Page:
HP Pavilion Notebook Hard Drive Upgrade
We bought an HP Pavilion notebook from Future Shop about 15 months ago. At the time of purchase, it was the right notebook without costing an arm and a leg. Smallish footprint, bright screen, 250GB hard drive and a decent CPU makes it an attractive package for less than $800. After 15 months’ usage, the notebook hard drive is starting to make some ticking noise. Time to look into finding a replacement hard drive.
For notebook hard drives, we have two main choices: traditional mechanical hard drives or Solid State Drive. The main difference is power consumption, capacity, durability, and price. As in all latest technology, the cost of getting something that is leading edge will usually have the problem of high price over benefits. As good as SSDs are (low power consumption, high durability but low capacity, high price), I don’t think I can justify getting an SSD with 250GB of capacity that will cost more than the notebook computer itself, or go with an SSD with only 32GB of capacity and ask my wife to store all her digital photos offline. So back to investigating traditional mechanical hard drives.
Ran into this review between the Seagate Momentus 5400.6 500GB and the WD Scorpio Blue 500GB hard drives. Both Seagate and WD are respectable manufacturers. I have used both their drives in desktop computers before and I have experienced better than average reliability with desktop drives from these manufacturers compared to the rest.
The Seagate Momentus drive seems to have lower power consumption, lower CPU utilization, but slightly lower transfer speed and slower access time when compared with the WD Scorpio Blue drive. The Seagate drive also has lower vibration and slightly lower acoustic noise.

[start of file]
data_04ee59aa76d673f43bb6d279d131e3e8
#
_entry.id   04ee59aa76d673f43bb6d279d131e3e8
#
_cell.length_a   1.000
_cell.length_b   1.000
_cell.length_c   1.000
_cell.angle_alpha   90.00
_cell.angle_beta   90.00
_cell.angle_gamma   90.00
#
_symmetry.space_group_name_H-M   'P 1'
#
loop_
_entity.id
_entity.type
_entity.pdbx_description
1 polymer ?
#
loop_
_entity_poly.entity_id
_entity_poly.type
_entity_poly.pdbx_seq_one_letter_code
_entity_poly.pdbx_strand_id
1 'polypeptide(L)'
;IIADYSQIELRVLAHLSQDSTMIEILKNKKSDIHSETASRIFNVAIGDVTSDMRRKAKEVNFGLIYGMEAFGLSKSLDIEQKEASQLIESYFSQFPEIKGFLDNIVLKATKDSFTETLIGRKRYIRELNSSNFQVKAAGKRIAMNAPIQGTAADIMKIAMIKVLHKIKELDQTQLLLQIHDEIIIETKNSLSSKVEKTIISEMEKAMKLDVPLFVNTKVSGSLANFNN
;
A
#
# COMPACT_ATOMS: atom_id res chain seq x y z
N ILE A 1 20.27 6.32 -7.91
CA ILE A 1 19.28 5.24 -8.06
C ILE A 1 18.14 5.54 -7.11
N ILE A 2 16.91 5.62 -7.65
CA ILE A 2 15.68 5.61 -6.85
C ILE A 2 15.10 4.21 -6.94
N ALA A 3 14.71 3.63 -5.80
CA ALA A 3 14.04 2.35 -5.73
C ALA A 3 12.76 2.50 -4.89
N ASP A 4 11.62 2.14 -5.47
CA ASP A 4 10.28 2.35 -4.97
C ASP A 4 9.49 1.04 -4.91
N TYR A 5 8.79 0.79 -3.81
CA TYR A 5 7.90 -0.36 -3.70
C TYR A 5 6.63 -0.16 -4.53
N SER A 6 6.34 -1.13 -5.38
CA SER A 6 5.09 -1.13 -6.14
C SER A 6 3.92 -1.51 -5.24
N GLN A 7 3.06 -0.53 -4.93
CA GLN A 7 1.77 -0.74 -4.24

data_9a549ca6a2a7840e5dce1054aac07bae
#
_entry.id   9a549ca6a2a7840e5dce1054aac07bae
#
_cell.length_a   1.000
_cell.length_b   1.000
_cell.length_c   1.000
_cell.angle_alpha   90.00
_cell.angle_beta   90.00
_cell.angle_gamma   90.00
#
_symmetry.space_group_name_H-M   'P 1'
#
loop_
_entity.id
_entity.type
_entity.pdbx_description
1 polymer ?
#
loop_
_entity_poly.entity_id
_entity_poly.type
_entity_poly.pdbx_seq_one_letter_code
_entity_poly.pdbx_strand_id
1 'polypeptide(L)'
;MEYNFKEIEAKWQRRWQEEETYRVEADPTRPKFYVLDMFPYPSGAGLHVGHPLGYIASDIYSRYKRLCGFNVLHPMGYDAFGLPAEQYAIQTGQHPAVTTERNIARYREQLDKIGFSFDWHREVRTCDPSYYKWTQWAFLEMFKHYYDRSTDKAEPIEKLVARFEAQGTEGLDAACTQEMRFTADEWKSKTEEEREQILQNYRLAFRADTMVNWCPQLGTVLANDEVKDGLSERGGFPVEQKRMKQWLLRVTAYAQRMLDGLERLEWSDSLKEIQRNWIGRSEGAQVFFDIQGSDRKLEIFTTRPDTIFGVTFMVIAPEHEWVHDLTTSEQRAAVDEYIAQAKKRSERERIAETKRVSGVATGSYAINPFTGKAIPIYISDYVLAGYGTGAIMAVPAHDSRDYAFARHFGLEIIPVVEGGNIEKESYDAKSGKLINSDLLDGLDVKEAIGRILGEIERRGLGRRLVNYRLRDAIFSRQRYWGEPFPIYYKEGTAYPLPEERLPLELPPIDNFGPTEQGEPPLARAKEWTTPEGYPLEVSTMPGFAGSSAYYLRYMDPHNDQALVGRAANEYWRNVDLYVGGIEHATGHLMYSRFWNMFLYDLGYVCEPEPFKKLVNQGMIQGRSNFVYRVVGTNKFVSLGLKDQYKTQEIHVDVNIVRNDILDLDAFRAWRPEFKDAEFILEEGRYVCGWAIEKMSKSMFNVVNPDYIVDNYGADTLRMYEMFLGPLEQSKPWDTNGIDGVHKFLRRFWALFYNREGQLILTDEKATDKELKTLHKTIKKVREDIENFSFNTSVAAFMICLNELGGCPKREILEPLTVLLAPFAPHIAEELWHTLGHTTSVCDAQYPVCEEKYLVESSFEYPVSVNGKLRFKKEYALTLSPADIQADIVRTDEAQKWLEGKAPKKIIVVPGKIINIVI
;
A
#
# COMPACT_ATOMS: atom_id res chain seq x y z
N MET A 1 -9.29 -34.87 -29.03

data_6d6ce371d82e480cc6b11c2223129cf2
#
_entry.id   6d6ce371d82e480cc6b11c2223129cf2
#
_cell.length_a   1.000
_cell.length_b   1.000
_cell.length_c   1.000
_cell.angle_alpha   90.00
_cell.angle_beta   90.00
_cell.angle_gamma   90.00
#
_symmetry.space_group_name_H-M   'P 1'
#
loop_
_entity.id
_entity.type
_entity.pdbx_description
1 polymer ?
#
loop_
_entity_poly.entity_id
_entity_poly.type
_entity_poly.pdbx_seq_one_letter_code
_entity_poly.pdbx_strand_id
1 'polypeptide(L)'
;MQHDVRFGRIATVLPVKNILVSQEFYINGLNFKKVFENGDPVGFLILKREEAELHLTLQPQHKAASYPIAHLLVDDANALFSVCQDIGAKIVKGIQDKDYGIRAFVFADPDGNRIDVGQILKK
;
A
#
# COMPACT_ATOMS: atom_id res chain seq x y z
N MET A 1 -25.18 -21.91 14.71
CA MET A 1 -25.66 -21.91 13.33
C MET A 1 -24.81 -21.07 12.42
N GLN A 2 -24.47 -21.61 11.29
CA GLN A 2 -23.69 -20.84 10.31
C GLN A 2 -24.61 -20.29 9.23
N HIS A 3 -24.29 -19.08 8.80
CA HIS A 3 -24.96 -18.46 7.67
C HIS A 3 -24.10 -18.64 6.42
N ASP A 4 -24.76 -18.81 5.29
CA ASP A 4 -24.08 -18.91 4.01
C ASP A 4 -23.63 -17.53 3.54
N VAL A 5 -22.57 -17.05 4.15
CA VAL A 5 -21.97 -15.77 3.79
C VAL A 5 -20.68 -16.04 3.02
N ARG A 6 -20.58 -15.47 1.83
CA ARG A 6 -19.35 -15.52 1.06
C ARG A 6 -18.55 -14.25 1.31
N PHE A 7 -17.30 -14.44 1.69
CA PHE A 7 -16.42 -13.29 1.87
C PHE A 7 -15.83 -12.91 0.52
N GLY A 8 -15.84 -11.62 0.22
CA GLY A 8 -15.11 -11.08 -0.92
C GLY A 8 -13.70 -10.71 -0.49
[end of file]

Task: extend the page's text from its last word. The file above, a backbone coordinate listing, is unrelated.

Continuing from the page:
In terms of price, the Seagate is currently retailing at NCIX for $88.99, the WD is $98.99. So we have a clear winner. The cheaper drive with more benefits wins. Went out quickly and came back after spending almost $100 after the 12% sales tax.
With OEM products, you won’t get any documentation or packaging. It comes with an anti-static bag. There is nothing wrong with less packaging, it is more environmental friendly that way.
Part of the upgrade is to have everything inside the existing hard drive transferred to the new hard drive. There are a few ways to do it.
- Use a hard drive cloning software. But I don’t have a computer that can connect to two 2.5″ hard drive at once. Not an option for me.
- Backing up all documents and reinstall all the programs, then transfer everything back. It seems to be a waste of time….
- Use Windows Home Server and backup, at last, I remember I have a Windows Home Server and this is one of the compelling reasons for having a Windows Home Server. But I have never had to do this before so this is going to be my first full restore operation from the Windows Home Server.
But first thing first, I had to replace the existing hard drive with this new bigger hard drive.
Here is the bottom of the notebook, the hard drive is actually accessible through its own dedicated cover (lower right in the picture).
After removing the cover with the small screwdriver, you can see that the drive is below the black bracket. There are a couple screws that secure the bracket to the case.
After removing the two screws, it is a matter of lifting it off the case.